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Repair Question-Cork Handle Question
Posted by: LonnieD (---.dialinx.net)
Date: June 15, 2001 02:07AM

'Little help from the repair masters...my flyrod - top of the line from major manufacturer (i.e., storebought). This rod has been fished 12 days in its 18 month life. I take it out, rig it and it squeaks like a screen door hinge on each cast. The handle has become loose as well as the reel seat! ($425 retail, mind you) I send the rod for warranty repair and get it back yesterday...new handle (cork looks like it was grown in Chernobyl vicinity...mostly ugly white filler) but same guide wraps, hookkeeper and winding check. 'Very ugly sanding job in the vicinity of the winding check where epoxy obviously oozed. I call the repair facility and they say they replace all handle from the rear and I'm the first person to ever complain. What would you recommend - a) Try again (they offered to check the work) b) Fix it myself and trash the warranty or c) forget it about and give the rod an ugly name?

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Re: Repair Question-Cork Handle Question
Posted by: Tom Kirkman (---.dialinx.net)
Date: June 15, 2001 09:19AM

Actually what you have encountered is not at all rare on many commercially produced rods, and sadly, on some custom rods as well. The problem is a poor fit between the pre-formed cork handle and the rod blank. I have no doubt they did replace things, but the same type, style and size (I.D.) grip went back on there. Unless they shimmed it properly, you have exactly what you had before - a loose, creaking grip.

I'd send it back again and explain that it is just as it was before. A reputable company will make it good. If they can't do better this time, and you really like the rod, fix it yourself or have a competent custom rod builder tackle it for you.

Yes, it's a lot of time and trouble for something that should have been done right the first time.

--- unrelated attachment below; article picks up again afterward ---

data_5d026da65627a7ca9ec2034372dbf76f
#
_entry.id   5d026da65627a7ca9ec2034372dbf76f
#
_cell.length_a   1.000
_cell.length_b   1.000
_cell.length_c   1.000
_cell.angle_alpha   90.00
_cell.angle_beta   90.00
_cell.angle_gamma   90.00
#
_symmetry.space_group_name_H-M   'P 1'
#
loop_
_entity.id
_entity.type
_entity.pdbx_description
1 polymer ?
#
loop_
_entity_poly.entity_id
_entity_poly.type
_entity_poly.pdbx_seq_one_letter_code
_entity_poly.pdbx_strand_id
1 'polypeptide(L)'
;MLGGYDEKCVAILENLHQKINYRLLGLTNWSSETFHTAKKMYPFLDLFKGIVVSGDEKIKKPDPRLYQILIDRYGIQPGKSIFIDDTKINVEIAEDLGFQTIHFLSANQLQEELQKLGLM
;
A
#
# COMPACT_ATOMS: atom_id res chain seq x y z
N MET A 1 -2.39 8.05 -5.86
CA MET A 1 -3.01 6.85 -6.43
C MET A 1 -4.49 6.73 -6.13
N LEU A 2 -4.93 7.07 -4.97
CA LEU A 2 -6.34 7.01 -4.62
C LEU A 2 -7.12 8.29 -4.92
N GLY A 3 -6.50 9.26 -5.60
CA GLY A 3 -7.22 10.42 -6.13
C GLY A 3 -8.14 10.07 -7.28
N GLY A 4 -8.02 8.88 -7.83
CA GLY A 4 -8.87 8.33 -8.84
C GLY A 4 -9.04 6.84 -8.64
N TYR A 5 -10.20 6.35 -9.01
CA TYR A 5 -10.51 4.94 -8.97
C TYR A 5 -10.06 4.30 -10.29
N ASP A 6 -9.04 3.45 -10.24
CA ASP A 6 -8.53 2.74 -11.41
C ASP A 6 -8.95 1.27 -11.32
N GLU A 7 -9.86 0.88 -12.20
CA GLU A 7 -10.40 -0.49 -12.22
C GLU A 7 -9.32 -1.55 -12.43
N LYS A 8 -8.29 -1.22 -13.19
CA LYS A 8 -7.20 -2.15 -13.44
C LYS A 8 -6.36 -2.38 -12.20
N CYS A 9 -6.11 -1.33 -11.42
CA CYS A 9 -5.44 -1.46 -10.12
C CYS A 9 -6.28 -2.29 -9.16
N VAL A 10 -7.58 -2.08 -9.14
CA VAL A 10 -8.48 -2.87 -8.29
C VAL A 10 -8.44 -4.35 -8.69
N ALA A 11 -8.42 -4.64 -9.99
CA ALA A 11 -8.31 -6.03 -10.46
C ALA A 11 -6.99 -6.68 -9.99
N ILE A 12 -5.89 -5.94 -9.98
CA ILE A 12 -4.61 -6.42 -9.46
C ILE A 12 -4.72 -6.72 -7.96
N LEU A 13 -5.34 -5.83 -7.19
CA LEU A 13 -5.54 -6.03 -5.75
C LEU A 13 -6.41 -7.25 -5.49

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Re: Question Tom K..!
Posted by: Tom Kirkman (---.dialinx.net)
Date: June 15, 2001 09:43AM


There is really nothing wrong with it, provided the necessary shimming is then done at the forward end of the grip. I've found that most of the time this mis-match between the blank and grip, enough to cause "creaking" noises, is really very slight. It doesn't take much.

But no, there's nothing wrong with doing it that way if you'd rather not replace the butt guides, winding check, etc.


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Re: Question Tom K..!
Posted by: John Britt (---.tampabay.rr.com)
Date: June 15, 2001 10:39AM

Sadly,what Tom said re poor fit is becomming more and more frequent,quality control seems to be lacking from top end to low,have had to reglue ,replace,etc more reel seats and grips this year then in the last 10,a few extra minutes spent at the beginning can save hours of time and agravation later,of the two methods mentioned my thoughts would be
1-a high quality rod if possible go the long route obtain the best cork possible shape your own grip and install in the normal manner provided you don't have and fancy art work that would be disturbed,
2 lower end or where be extremely difficult to replace in normal manner carefull reaming and measuring should allow a good fit,a layer of thread is all that is usually needed to fill in a gap between cork and blank

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Re: Question Tom K..!
Posted by: Steve Morris (---.blm.gov)
Date: June 15, 2001 04:19PM

Replacement from the rear is no real problem if you glue on individual cork rings and shape the handle on a lathe. You could also use moisture-cured urethane glue, which expands as it dries. The real problem is getting the reel seat off.

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